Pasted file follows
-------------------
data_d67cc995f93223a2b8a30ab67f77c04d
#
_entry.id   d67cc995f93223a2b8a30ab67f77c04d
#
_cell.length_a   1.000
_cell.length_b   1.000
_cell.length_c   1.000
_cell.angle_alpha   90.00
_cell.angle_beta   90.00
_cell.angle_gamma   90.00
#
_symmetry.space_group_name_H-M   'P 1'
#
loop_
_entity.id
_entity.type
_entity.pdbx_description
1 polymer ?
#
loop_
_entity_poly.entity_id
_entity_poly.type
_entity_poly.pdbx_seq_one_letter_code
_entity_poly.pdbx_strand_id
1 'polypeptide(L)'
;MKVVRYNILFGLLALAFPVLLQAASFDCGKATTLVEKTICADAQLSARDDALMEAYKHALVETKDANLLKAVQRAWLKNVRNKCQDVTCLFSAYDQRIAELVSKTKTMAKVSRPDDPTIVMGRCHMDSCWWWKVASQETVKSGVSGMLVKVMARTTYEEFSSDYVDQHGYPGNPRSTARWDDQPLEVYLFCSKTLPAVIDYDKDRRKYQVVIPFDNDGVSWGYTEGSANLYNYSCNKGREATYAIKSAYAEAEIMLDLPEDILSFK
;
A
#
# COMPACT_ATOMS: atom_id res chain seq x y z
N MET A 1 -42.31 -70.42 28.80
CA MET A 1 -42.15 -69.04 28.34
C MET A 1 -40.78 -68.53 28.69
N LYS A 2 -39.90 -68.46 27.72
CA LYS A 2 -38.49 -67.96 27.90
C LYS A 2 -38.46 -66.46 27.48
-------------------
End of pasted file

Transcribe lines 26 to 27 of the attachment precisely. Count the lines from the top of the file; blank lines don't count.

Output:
;MKVVRYNILFGLLALAFPVLLQAASFDCGKATTLVEKTICADAQLSARDDALMEAYKHALVETKDANLLKAVQRAWLKNVRNKCQDVTCLFSAYDQRIAELVSKTKTMAKVSRPDDPTIVMGRCHMDSCWWWKVASQETVKSGVSGMLVKVMARTTYEEFSSDYVDQHGYPGNPRSTARWDDQPLEVYLFCSKTLPAVIDYDKDRRKYQVVIPFDNDGVSWGYTEGSANLYNYSCNKGREATYAIKSAYAEAEIMLDLPEDILSFK
;